The first chatbots were developed in the 1960s, long before smartphones and messaging apps had the world’s eyeballs transfixed.
This isn’t a new technology, but it’s certainly a hot one in 2016 thanks to Facebook, Microsoft and other tech companies throwing their weight behind the idea of bots capable of chatting to humans within messaging apps, then doing our bidding.
More than 30,000 chatbots have been created for Facebook Messenger, and 20,000 for Kik, with Skype, Telegram, WeChat and Line all getting into the bots game too.
Music has a role to play here. In fact, there are already quite a few music-related chatbots on the loose. Here are 10 of the most interesting ones we’ve seen this year, and an eleventh that anticipated the trend… by 15 years.
Note, many of these chatbots are simple, and in some cases a bit…
spammy needy. This is an experimental phase for this kind of tech: some of the lessons to be learned here are about what not to do, but there are plenty of positive aspects too.
Dance star Hardwell’s official bot isn’t just for telling fans about new releases and live dates. It wants them to talk back: voting for his Track Of The Week and submitting shout-outs to his radio show. In its first two weeks, 60,000 fans chatted to the bot, generating more than 1m interactions according to developer We Make Awesome Sh.
Available on Facebook Messenger and Kik so far, Record Bird’s chatbot aims to keep keen music fans up-to-date on new releases, as they’re announced. Fans can also ping specific artists to see if they’re about to release something. The startup has also launched an app in recent months.
This isn’t an official Justin Bieber chatbot, but rather an unofficial bot created by startup Sequel to show off its technology. The bot takes on the role of Justin, though, chattering away about his recent news – tabloid rumours included. In its first week, the bot exchanged 3m messages with fans on Facebook Messenger and Kik.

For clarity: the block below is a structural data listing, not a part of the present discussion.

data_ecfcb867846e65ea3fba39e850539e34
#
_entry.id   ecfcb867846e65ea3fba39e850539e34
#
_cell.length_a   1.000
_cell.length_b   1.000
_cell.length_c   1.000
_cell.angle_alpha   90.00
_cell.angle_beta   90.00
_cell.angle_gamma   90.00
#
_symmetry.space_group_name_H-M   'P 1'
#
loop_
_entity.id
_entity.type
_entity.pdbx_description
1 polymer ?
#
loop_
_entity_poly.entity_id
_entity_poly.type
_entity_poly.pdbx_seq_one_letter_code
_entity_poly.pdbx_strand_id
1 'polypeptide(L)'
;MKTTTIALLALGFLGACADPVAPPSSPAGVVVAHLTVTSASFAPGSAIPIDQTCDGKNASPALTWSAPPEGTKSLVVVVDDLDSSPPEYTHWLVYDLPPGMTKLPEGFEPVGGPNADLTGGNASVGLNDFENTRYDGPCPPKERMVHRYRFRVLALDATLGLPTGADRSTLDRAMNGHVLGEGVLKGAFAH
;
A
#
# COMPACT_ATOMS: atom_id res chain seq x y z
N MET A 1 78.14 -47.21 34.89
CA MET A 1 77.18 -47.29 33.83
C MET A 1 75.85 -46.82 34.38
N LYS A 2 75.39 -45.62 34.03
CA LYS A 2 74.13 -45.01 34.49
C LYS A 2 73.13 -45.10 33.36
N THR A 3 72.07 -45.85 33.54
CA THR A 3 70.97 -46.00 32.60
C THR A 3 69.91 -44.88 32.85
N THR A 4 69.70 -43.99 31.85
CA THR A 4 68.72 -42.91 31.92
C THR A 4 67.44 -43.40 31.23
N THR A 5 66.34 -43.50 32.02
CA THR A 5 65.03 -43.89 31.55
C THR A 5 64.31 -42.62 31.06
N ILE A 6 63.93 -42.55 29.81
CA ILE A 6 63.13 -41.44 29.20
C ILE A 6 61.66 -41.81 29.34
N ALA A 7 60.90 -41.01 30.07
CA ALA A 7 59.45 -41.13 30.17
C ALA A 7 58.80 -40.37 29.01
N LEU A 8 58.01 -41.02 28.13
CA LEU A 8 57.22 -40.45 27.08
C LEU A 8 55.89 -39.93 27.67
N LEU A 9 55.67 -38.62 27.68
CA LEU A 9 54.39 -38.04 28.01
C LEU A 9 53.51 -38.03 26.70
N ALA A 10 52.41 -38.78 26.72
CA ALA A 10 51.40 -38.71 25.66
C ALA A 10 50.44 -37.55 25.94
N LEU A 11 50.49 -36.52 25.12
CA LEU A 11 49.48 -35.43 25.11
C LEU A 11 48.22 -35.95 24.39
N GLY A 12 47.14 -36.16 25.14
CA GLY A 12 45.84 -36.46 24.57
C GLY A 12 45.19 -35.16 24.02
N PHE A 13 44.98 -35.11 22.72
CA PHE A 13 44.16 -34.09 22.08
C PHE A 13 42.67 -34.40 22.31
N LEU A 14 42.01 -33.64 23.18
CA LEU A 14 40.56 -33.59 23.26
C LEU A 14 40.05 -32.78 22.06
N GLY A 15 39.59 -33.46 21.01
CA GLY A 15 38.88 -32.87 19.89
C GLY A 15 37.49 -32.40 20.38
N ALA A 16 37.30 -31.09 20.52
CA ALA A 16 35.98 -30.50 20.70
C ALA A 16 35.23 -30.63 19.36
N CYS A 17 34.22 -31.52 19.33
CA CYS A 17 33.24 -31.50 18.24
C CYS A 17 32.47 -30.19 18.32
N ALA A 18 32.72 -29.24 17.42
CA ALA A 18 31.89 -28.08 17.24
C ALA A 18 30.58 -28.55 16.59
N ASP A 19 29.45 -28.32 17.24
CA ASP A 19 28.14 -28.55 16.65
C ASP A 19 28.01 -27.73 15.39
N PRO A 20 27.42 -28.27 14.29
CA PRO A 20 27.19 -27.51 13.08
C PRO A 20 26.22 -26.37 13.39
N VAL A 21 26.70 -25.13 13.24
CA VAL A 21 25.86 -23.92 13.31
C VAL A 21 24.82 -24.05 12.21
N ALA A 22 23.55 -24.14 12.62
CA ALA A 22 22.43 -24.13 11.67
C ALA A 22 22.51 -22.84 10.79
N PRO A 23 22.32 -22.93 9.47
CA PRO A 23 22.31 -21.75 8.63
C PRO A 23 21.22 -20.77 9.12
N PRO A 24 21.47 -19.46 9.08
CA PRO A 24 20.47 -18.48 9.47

This bot IS official: part of the marketing campaign for the British band’s new album, and based on the fictional “evil” WW Comms corporation that’s been at the heart of the campaign. It’s been a way for fans to hear about the new album and music. “I think we’re about to make a massive move into AI and messaging. It is happening now. This isn’t in three or five years’ time,” Luke Ferrar from label Virgin EMI Records UK told us.
“Lookin’ for a good party? Ask Karl,” explains the website for this Facebook Messenger bot. Karl’s job is to deliver personalised gig recommendations to the music fans that message him. “when you go out of work on a Thursday, just ping Karl, and he will algo-pick the best concerts and parties in town and hook you up,” explain his New York-based creators. It’s early days, but an interesting idea.
Rithm started life as a music messaging app, but has pivoted into a startup marrying music and messaging for clients in both of those industries. One of its services is creating chatbots, and its bot on Kik is a good showcase. People can search its catalogue for songs to share with friends.
Another concert recommendations chatbot: a spin-off from the app of the same name, which sits in a similar space to Songkick and Bandsintown’s apps. Fans send it their location and then get concert recommendations back.
This is another artist chatbot: an official bot for Redfoo out of LMFAO, offering “music, merch and live chat”. And, as it turns out when you ask about individual songs, Wikipedia entries. Fans can even type ‘Ride with Foo’ to connect their Uber account: “The next time you’re in an Uber, I’ll message you with music for your ride!” explains FooBot.
Another Facebook Messenger bot, and another that started life as a social music app before spotting an opportunity in chatbots. AudioShot is almost Shazam-like with its ability to identify songs recorded using your microphone, although you can also type in titles. Once songs are found, you can listen to them and share with friends.
The Brazilian startup behind this bot is creating themed playlists for music-streamers. Its chatbot offers another way in to its collection: ask it for a music genre or artist, and it’ll suggest a playlist. It’s not available here in the UK yet, so we haven’t been able to rate the playlist quality yet.
“This is kinda like an app but inside Messenger,” explains Christina’s official bot. It’s not wrong: this is a simple way to access Milian’s music, videos and social feeds, as well as being walked through a Q&A interview, and requesting a “digitally signed autograph” as a keepsake.
This was a chatbot built by Capitol Records for Radiohead in 2001, which lived on AOL’s Instant Messenger (AIM) desktop app. Fans could add it to their buddy lists and then ping it questions about the band and their (then) new album Amnesiac. By its retirement in March 2002, GooglyMinotaur had talked to more than one million fans. Read this memorial by Robin Sloan Bechtel and this oral history of GooglyMinotaur for more on the project.